Need to take down some infrastructure? Turn to the new F-16, a demolition robot that can easily break down stairwells, concrete slabs and walls. For a full spectrum of destructive power, it uses shears, breakers, grapples, a drop hammer, buckets and a concrete-pulverizing claw.
Marathoners may sometimes seem like robots, with their single-minded focus and obsessive dedication to finishing their goal. Now some actual robots in Japan are gearing up for a marathon of their own.
The research firm Vstone is putting together the world’s first robot marathon, involving 422 laps around a 100-meter track. Imagine this little robo-scurry on a 42-kilometer scale.
In Japan, robot-led weddings, robot factory workers and even squeaky robot pets are all fine and good. But in-home helper bots, which are the main goal of many robotics research projects, are anything but widespread, even in that robo-friendly country. Apparently old people and sick people, even in Japan, still prefer that human touch.
With telepresence robots serving as stand-ins, there’s no reason for sick kids to miss school. Some children may prefer to skip class, of course, but for those with serious immune system disorders, telepresence ‘bots are a lifeline to the outside world.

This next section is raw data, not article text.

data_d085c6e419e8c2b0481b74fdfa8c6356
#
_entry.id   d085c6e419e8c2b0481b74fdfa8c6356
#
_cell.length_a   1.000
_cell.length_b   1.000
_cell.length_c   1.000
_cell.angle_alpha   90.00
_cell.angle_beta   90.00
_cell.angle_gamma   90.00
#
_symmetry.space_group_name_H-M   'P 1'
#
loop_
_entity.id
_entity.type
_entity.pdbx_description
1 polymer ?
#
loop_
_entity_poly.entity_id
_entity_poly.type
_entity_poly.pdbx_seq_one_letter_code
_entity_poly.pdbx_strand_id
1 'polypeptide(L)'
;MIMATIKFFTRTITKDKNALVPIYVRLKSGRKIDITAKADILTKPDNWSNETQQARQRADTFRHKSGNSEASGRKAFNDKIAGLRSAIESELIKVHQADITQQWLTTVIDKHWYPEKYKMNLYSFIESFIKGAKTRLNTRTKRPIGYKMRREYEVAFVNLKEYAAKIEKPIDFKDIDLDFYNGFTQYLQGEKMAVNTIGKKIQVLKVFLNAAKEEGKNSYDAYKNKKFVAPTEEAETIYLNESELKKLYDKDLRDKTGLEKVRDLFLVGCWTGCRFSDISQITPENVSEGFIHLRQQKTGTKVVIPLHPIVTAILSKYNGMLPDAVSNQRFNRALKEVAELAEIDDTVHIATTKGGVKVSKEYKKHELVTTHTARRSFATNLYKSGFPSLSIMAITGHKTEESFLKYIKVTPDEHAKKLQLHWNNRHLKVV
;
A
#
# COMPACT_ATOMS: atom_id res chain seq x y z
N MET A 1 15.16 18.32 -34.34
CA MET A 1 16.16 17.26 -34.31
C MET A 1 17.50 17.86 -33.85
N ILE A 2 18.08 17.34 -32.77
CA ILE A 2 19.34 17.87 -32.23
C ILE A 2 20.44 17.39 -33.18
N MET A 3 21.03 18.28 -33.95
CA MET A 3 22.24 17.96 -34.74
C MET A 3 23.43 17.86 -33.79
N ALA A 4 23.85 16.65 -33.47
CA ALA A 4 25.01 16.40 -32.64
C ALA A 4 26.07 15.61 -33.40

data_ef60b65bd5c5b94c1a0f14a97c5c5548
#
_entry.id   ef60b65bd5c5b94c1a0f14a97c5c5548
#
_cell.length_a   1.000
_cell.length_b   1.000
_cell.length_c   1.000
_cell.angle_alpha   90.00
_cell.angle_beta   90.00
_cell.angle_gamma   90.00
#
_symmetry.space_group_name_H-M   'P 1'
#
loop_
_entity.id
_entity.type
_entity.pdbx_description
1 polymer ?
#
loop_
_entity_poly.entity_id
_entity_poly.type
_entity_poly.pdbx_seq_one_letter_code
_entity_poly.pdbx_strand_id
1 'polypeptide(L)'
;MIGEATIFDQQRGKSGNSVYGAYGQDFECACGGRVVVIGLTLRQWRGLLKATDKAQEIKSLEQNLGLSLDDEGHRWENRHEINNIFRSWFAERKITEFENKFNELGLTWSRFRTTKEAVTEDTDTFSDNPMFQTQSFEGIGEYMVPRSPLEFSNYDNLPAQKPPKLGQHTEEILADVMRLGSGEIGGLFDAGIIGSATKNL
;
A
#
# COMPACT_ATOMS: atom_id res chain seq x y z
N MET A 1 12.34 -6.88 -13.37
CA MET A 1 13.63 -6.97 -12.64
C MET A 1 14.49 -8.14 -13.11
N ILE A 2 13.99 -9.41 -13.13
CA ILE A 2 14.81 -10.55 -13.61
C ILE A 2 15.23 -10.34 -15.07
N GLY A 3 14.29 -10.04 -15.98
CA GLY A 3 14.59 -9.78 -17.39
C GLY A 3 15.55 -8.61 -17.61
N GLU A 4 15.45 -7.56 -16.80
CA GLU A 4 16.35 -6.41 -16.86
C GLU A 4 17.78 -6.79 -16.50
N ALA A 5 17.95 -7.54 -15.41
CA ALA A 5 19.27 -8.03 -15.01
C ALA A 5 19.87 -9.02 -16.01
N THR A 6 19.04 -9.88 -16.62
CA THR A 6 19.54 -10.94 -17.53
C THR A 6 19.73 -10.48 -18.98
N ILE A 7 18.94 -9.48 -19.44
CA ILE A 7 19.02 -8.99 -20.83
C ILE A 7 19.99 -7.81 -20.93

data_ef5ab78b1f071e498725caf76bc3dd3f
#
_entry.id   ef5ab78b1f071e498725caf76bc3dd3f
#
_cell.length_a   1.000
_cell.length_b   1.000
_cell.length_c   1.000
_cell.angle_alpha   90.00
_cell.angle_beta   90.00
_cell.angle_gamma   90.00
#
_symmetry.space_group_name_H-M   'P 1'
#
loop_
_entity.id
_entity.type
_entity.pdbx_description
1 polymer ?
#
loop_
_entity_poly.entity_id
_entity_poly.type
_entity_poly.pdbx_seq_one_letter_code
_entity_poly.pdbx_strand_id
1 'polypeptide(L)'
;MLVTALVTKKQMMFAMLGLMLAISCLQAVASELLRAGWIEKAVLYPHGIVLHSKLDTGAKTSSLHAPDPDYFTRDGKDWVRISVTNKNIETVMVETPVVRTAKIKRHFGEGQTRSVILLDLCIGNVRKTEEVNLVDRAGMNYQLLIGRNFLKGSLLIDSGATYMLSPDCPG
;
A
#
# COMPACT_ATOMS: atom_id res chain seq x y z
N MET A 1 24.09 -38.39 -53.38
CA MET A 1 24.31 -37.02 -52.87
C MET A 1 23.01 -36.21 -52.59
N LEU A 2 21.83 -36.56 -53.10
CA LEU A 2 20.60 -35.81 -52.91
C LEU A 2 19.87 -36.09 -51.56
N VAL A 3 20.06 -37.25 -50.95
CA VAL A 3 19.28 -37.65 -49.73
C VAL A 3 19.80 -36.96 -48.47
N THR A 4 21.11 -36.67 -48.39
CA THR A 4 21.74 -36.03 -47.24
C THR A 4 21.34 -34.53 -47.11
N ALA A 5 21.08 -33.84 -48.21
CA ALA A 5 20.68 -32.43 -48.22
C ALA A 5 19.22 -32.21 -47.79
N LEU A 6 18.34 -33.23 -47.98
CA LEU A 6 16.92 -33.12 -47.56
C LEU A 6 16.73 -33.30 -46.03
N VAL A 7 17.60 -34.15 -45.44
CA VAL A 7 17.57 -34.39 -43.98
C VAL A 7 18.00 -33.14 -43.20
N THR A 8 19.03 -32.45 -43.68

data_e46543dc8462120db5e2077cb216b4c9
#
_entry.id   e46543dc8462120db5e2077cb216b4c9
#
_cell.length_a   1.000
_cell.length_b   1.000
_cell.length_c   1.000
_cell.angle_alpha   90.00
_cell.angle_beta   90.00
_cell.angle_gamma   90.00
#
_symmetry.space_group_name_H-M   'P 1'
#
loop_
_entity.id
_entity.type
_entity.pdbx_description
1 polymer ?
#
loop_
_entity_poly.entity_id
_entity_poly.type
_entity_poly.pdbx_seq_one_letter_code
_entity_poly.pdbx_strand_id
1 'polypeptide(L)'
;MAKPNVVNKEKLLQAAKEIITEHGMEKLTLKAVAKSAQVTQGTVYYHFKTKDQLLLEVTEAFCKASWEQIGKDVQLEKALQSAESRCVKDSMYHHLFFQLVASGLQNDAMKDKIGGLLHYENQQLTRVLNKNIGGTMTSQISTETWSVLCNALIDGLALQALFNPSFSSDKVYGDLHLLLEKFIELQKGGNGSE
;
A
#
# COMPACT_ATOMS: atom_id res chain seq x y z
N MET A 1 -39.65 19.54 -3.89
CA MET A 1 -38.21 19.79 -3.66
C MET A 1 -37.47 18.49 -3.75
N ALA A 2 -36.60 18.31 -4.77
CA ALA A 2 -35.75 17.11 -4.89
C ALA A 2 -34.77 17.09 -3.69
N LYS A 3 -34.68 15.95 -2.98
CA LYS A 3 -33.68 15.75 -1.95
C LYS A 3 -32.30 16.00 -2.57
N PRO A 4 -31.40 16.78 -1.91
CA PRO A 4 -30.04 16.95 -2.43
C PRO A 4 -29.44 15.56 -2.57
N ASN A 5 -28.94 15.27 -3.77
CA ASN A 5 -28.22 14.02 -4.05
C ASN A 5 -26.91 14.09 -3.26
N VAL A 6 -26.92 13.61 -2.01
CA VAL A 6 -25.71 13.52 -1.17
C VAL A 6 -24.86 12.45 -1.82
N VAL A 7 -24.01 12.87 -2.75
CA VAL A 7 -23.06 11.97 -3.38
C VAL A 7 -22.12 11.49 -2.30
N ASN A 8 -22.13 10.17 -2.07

Will 2011 be the year we finally welcome robots into our lives? We're already well on our way, as the brilliant animators at Next Media Animation show us in this video. And their proof comes straight from the pages of PopSci.
Roombas are cute and everything, but when they annoy you, they don’t respond well to being kicked in the side. Not so with Dust Ball, a new robotic vacuum cleaner concept designed by a Dutch engineer. Inspired by a hamster ball and resembling a pollen grain, Dust Ball can be pushed or kicked in any direction to clean.
Meet DARwIn-OP, America’s newest humanoid robot, unveiled this week at IEEE’s Humanoids 2010 conference. He is 18 inches tall, weighs 6 pounds and is ready to be messed with. It’s OK, he’s an open-source bot.